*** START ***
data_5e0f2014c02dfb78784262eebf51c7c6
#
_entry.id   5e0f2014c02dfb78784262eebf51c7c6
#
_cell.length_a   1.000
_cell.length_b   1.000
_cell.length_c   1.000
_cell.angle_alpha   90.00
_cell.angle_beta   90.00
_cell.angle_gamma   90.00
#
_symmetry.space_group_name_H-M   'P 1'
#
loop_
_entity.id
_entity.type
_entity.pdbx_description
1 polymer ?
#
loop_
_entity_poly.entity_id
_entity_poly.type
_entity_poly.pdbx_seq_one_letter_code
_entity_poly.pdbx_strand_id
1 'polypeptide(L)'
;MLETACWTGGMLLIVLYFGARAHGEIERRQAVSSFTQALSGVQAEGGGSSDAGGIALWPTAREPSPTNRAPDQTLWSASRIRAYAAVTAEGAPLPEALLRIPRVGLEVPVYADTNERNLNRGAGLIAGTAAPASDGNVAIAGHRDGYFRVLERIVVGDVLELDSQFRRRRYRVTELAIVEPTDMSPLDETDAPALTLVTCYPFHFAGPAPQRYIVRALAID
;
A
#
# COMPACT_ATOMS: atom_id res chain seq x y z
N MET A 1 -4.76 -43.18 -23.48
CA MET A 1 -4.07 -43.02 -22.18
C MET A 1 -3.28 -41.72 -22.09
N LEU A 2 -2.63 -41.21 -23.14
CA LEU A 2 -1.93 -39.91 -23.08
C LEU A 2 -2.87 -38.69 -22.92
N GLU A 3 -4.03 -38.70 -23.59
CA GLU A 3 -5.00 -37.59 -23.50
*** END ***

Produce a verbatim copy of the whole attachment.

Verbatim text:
data_5e0f2014c02dfb78784262eebf51c7c6
#
_entry.id   5e0f2014c02dfb78784262eebf51c7c6
#
_cell.length_a   1.000
_cell.length_b   1.000
_cell.length_c   1.000
_cell.angle_alpha   90.00
_cell.angle_beta   90.00
_cell.angle_gamma   90.00
#
_symmetry.space_group_name_H-M   'P 1'
#
loop_
_entity.id
_entity.type
_entity.pdbx_description
1 polymer ?
#
loop_
_entity_poly.entity_id
_entity_poly.type
_entity_poly.pdbx_seq_one_letter_code
_entity_poly.pdbx_strand_id
1 'polypeptide(L)'
;MLETACWTGGMLLIVLYFGARAHGEIERRQAVSSFTQALSGVQAEGGGSSDAGGIALWPTAREPSPTNRAPDQTLWSASRIRAYAAVTAEGAPLPEALLRIPRVGLEVPVYADTNERNLNRGAGLIAGTAAPASDGNVAIAGHRDGYFRVLERIVVGDVLELDSQFRRRRYRVTELAIVEPTDMSPLDETDAPALTLVTCYPFHFAGPAPQRYIVRALAID
;
A
#
# COMPACT_ATOMS: atom_id res chain seq x y z
N MET A 1 -4.76 -43.18 -23.48
CA MET A 1 -4.07 -43.02 -22.18
C MET A 1 -3.28 -41.72 -22.09
N LEU A 2 -2.63 -41.21 -23.14
CA LEU A 2 -1.93 -39.91 -23.08
C LEU A 2 -2.87 -38.69 -22.92
N GLU A 3 -4.03 -38.70 -23.59
CA GLU A 3 -5.00 -37.59 -23.50